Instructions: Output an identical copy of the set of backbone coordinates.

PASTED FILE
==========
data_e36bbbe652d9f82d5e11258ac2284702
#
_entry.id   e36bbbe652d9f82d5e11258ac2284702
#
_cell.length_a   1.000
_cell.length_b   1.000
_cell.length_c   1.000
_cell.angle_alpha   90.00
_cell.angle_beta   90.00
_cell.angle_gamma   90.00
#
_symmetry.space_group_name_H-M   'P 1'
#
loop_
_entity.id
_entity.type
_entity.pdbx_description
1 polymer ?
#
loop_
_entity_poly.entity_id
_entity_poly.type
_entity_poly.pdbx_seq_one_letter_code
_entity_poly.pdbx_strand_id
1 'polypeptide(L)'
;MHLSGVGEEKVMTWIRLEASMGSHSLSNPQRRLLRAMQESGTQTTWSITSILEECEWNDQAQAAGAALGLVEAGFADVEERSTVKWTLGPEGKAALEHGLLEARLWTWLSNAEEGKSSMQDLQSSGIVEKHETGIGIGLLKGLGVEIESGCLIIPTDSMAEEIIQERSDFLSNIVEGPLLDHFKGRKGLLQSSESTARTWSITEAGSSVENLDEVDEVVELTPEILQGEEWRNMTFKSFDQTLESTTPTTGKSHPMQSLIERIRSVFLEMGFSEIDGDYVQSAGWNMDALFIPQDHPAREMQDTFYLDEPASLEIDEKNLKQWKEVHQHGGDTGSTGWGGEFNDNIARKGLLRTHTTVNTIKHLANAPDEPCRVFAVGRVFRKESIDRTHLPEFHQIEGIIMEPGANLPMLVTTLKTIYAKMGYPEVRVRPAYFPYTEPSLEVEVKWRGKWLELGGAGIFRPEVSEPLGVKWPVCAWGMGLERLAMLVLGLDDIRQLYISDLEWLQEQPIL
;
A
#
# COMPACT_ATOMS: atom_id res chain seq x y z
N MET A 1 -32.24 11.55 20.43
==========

data_e36bbbe652d9f82d5e11258ac2284702
#
_entry.id   e36bbbe652d9f82d5e11258ac2284702
#
_cell.length_a   1.000
_cell.length_b   1.000
_cell.length_c   1.000
_cell.angle_alpha   90.00
_cell.angle_beta   90.00
_cell.angle_gamma   90.00
#
_symmetry.space_group_name_H-M   'P 1'
#
loop_
_entity.id
_entity.type
_entity.pdbx_description
1 polymer ?
#
loop_
_entity_poly.entity_id
_entity_poly.type
_entity_poly.pdbx_seq_one_letter_code
_entity_poly.pdbx_strand_id
1 'polypeptide(L)'
;MHLSGVGEEKVMTWIRLEASMGSHSLSNPQRRLLRAMQESGTQTTWSITSILEECEWNDQAQAAGAALGLVEAGFADVEERSTVKWTLGPEGKAALEHGLLEARLWTWLSNAEEGKSSMQDLQSSGIVEKHETGIGIGLLKGLGVEIESGCLIIPTDSMAEEIIQERSDFLSNIVEGPLLDHFKGRKGLLQSSESTARTWSITEAGSSVENLDEVDEVVELTPEILQGEEWRNMTFKSFDQTLESTTPTTGKSHPMQSLIERIRSVFLEMGFSEIDGDYVQSAGWNMDALFIPQDHPAREMQDTFYLDEPASLEIDEKNLKQWKEVHQHGGDTGSTGWGGEFNDNIARKGLLRTHTTVNTIKHLANAPDEPCRVFAVGRVFRKESIDRTHLPEFHQIEGIIMEPGANLPMLVTTLKTIYAKMGYPEVRVRPAYFPYTEPSLEVEVKWRGKWLELGGAGIFRPEVSEPLGVKWPVCAWGMGLERLAMLVLGLDDIRQLYISDLEWLQEQPIL
;
A
#
# COMPACT_ATOMS: atom_id res chain seq x y z
N MET A 1 -32.24 11.55 20.43